- Business leaders need to know how this will affect them. The bottom line for some business leaders is that parents caring for sick kids mean absenteeism among their employees or reduced productivity affecting their bottom line. For others, kids who show up to school sick or are unable to attend at all mean less chance of an educated and fully prepared future workforce.
- Build a simple, straightforward case that avoids using health industry jargon with which they may not be familiar. Back up your case with data on the success of CHIP and Medicaid.
- Ongoing communication with business leaders helps to eliminate or alleviate opposition. It is not always possible to bring business to a position of support on children’s health issues, but with consistent education around the importance of public health programs for kids, an absence of opposition from business leaders often speaks volumes on its own and is enough to allow policies to move forward.
6. REACH NEWLY ELIGIBLE CHILDREN. As a result of the weak economy, many families are experiencing unemployment and have become uninsured for the first time. Many parents may not realize their children now qualify for health coverage or know how to access these vital programs. Promote health coverage sign-up opportunities where jobless individuals seek assistance including the unemployment office, job fairs or re-training programs. Target communities where there have been plant-closings or employers have downsized. Support “rapid response” activities, during which outreach workers can provide assistance applying for a host of benefits.
7. USE 2-1-1. 2-1-1 is an easy to remember number available in over 90% of the U.S. that connects people to services for free. 2-1-1 has proven to be an effective channel for obtaining information regarding health insurance coverage and care. 2-1-1 call specialists can direct callers to the most convenient location to get application assistance or in some areas they may be able to complete the application over the phone.
8. ADDRESS CONSUMER NEEDS. Identify and address obstacles to enrollment. Increase the likeliness of success by providing necessary supports including childcare, bilingual and culturally appropriate application assistance.
You or your partners may also be able to help make enrollment assistance more efficient by providing laptops, scanners or portable copiers to assist the enrollment process.
9. ADVOCATE FOR EXPANDING ELIGIBILITY AND BENEFITS. Coalitions who actively urge state policymakers and program administrators to adopt options made available through CHIPRA can be particularly effective. Even before all of the provisions of ACA come into effect, states have the flexibility to increase income eligibility ceilings, to provide coverage to pregnant women, and provide dental coverage to children whose private insurance lacks that critical benefit.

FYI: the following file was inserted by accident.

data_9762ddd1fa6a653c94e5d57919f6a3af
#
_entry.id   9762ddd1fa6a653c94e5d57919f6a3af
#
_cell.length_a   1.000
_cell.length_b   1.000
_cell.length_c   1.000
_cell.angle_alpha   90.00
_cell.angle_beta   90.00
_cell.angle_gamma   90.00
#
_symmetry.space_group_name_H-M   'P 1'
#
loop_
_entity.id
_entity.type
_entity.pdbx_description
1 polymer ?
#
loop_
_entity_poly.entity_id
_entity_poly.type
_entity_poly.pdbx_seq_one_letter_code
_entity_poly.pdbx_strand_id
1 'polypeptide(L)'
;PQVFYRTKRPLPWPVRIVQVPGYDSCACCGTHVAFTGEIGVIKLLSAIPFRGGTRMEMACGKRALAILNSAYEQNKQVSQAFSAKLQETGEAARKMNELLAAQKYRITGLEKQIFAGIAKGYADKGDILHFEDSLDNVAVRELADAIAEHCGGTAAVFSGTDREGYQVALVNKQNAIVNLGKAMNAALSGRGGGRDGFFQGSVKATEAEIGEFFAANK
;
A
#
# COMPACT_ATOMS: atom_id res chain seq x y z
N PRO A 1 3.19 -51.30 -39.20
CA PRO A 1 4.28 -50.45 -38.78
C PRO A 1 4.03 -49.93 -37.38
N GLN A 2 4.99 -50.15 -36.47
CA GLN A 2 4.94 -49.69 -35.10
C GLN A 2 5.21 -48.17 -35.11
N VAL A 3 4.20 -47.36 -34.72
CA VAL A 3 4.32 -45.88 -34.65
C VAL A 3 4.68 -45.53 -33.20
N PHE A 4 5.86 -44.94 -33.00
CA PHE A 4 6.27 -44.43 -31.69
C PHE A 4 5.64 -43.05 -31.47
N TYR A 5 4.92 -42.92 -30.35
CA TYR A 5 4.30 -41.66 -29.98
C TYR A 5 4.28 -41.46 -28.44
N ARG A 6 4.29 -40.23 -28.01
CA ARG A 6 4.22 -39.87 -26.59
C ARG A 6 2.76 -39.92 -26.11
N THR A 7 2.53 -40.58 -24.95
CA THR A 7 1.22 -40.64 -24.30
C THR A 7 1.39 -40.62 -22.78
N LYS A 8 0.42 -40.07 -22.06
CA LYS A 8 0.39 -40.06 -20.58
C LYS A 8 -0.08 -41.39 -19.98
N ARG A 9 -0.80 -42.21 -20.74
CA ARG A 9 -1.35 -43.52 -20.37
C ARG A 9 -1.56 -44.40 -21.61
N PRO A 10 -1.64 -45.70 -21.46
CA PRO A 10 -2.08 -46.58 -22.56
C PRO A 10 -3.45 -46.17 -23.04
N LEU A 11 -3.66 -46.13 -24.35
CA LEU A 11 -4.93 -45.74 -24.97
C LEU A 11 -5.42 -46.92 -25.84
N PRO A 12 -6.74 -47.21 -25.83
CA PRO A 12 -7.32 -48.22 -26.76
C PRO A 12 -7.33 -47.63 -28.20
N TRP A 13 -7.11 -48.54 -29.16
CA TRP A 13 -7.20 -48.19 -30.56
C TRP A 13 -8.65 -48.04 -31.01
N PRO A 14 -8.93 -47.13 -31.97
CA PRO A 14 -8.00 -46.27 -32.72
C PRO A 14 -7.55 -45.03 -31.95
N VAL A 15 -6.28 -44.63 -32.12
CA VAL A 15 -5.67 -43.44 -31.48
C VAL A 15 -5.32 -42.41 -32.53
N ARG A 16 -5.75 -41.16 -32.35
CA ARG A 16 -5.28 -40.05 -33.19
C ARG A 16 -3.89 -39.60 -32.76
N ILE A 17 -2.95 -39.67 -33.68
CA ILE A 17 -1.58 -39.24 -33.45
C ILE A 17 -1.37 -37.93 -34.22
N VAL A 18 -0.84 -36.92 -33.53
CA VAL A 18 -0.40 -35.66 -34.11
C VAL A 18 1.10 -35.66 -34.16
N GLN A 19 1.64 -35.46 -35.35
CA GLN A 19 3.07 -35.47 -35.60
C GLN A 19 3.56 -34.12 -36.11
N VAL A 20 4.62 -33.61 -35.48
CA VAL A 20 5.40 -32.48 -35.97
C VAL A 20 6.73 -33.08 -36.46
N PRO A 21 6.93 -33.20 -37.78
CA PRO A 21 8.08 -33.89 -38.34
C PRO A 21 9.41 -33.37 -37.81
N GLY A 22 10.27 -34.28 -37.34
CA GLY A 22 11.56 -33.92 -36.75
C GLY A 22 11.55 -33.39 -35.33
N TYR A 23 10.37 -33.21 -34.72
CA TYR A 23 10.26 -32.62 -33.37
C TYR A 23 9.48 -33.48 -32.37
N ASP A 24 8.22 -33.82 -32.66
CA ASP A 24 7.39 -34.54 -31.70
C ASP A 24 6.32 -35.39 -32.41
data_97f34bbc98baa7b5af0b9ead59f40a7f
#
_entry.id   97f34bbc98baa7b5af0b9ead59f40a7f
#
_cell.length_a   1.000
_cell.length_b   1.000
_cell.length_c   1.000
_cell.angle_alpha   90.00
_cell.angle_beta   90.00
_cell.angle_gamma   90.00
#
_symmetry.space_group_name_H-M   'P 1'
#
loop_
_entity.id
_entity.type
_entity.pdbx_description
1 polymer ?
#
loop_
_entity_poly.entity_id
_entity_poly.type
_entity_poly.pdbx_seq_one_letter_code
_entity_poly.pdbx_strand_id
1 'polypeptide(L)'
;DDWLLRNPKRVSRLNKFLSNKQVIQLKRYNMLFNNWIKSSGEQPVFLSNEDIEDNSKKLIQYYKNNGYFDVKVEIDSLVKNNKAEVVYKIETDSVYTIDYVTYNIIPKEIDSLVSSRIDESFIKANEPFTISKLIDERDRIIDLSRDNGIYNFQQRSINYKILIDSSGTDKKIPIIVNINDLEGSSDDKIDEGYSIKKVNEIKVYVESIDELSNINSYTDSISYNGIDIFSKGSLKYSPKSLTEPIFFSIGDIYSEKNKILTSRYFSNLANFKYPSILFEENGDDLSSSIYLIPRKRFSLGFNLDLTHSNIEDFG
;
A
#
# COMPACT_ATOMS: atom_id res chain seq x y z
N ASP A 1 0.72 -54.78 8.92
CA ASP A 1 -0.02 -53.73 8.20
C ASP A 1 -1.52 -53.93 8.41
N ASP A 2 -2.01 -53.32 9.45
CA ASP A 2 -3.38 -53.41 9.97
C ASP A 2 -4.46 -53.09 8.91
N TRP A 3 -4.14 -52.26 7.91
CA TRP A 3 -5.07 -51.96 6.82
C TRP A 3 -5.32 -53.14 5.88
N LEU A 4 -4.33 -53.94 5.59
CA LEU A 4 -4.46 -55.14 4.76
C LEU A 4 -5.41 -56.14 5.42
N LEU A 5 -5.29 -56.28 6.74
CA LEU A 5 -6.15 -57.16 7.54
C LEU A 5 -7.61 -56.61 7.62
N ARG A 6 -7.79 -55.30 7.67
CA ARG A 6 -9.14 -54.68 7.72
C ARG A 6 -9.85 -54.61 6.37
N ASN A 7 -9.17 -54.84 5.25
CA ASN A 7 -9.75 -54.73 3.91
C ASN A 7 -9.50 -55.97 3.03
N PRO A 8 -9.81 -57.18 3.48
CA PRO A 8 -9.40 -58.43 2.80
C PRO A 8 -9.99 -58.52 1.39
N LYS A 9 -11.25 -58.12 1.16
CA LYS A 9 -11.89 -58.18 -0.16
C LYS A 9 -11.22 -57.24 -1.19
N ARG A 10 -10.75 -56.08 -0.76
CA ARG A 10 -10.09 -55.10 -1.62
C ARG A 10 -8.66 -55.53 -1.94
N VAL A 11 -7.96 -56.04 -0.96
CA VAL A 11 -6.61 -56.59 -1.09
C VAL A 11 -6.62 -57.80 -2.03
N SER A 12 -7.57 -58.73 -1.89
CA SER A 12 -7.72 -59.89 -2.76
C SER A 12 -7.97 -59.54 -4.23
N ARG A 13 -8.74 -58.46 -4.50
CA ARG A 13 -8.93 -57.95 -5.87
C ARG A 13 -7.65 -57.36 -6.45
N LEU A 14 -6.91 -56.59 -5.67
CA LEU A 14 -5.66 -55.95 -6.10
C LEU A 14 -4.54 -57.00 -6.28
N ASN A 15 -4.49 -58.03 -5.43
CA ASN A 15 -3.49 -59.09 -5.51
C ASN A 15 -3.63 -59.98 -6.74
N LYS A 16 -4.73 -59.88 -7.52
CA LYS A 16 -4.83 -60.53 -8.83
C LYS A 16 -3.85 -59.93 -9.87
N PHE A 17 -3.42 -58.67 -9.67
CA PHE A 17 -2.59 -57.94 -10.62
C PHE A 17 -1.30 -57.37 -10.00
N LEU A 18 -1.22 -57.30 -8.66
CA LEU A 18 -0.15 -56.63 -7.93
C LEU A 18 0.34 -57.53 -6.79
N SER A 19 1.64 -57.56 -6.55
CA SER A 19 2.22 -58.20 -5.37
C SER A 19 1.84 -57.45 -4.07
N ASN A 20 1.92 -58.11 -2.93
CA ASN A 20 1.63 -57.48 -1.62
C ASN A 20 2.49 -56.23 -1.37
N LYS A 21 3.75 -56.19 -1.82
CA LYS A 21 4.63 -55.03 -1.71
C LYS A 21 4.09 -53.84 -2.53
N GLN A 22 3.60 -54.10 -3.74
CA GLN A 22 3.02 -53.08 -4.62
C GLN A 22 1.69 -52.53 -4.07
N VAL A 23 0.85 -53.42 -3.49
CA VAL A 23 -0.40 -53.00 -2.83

10. ADVOCATE FOR SIMPLIFYING ENROLLMENT AND RENEWAL. CHIPRA gives states tools and incentives for simplifying enrollment and renewal. For example, states can receive a “performance bonus” if they boost enrollment of children in Medicaid and reach specified targets. To be eligible for these extra federal funds, the state must first implement five out of eight strategies that have been shown to facilitate enrollment and renewal. Advocate with your partners for the state to take steps to qualify for the performance bonus and then invest in outreach necessary to meet the enrollment target.
Partner with others and ask that they join in the effort to advocate for kids coverage. Activities can range from sending lawmakers and/or program administrators coalition letters, writing op-eds, or even testifying before a legislative committee. This resource page will provide you with information about CHIPRA requirements and options as well as access to the law itself: http://ccf.georgetown.edu/index/chip-law
11. COMMUNICATE YOUR PROGRESS. Ensure that key stakeholders know about your advocacy, outreach and enrollment work and resources. Communicating about your activities can attract volunteers, and increase revenue and therefore, enroll more children in health insurance. Contact your local media. Put up flyers in libraries and parks. Announce progress in PTA meetings. Create a health coverage page on your website that includes information on eligibility and how to enroll. Talk about it at events. Identify potential partners that have informal and formal communication with families who might benefit.